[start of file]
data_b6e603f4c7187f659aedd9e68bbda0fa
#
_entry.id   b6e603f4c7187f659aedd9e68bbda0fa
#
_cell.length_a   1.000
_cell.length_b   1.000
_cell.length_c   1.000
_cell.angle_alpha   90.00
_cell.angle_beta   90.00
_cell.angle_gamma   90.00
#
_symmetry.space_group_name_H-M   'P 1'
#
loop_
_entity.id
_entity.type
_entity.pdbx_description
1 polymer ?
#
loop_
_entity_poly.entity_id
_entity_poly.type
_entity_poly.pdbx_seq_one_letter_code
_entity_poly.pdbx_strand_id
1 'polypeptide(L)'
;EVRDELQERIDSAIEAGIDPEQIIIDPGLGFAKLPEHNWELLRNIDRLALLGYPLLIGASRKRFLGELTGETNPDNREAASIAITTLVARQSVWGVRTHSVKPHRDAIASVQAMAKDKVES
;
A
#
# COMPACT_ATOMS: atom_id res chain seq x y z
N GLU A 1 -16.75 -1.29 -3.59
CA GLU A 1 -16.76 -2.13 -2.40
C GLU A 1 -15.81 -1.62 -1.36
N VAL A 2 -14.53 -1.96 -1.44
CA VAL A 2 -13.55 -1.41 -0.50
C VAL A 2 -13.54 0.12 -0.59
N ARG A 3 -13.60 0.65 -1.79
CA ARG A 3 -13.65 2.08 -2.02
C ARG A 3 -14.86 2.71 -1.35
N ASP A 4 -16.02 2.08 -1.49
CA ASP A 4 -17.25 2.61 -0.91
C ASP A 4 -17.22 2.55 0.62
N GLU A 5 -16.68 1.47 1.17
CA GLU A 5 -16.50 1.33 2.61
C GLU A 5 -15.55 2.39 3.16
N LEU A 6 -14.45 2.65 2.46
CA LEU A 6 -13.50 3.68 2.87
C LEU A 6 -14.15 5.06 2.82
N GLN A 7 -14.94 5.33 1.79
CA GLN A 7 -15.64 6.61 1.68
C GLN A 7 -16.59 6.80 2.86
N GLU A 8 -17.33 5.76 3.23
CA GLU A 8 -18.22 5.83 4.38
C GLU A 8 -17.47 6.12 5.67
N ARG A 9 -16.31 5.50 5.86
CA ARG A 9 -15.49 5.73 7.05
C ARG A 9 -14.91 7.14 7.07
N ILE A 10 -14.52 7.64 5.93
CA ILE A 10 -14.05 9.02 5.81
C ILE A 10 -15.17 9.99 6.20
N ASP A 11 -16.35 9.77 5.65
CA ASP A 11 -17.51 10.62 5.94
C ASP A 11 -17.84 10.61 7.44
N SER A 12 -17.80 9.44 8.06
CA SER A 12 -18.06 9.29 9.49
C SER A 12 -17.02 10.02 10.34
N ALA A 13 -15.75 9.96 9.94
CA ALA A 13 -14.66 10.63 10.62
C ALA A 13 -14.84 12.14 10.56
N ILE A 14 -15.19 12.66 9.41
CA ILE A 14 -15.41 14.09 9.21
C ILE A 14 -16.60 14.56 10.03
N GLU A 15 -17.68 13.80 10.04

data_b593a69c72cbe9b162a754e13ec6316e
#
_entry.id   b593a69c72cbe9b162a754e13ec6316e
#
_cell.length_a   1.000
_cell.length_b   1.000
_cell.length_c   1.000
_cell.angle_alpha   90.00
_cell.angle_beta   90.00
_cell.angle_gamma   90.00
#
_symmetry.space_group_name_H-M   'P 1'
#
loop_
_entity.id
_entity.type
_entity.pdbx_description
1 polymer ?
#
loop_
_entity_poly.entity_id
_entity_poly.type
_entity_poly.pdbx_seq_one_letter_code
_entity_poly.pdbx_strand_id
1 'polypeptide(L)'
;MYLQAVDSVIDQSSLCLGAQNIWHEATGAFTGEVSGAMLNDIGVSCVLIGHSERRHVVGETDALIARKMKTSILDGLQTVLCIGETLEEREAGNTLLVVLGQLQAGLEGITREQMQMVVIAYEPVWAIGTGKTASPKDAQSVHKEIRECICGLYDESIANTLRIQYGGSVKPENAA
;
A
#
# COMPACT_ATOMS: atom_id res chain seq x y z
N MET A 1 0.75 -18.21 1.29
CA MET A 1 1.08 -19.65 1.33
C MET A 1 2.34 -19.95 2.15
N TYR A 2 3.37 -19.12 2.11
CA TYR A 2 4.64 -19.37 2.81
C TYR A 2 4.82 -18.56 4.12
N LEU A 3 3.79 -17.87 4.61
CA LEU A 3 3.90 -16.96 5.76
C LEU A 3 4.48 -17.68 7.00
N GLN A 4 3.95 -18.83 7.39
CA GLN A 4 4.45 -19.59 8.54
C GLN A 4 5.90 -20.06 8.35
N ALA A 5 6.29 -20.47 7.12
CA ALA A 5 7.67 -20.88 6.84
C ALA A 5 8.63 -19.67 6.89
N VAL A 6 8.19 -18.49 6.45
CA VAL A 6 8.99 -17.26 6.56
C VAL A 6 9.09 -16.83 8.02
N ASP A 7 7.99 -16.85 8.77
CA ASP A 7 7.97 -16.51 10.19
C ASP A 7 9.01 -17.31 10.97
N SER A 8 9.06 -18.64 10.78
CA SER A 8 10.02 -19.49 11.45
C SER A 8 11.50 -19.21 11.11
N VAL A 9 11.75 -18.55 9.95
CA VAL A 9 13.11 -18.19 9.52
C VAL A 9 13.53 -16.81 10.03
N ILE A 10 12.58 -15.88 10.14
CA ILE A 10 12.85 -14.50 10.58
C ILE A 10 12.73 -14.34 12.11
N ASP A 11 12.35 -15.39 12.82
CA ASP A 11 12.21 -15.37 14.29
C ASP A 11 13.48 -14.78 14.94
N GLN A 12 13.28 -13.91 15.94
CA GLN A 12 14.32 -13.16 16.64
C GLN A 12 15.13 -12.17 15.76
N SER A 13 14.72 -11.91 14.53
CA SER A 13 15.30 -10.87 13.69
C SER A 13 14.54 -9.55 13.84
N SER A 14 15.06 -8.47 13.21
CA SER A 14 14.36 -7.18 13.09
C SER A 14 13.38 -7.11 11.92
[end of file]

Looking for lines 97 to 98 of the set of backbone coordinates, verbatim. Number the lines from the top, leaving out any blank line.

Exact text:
_entity_poly.pdbx_strand_id
1 'polypeptide(L)'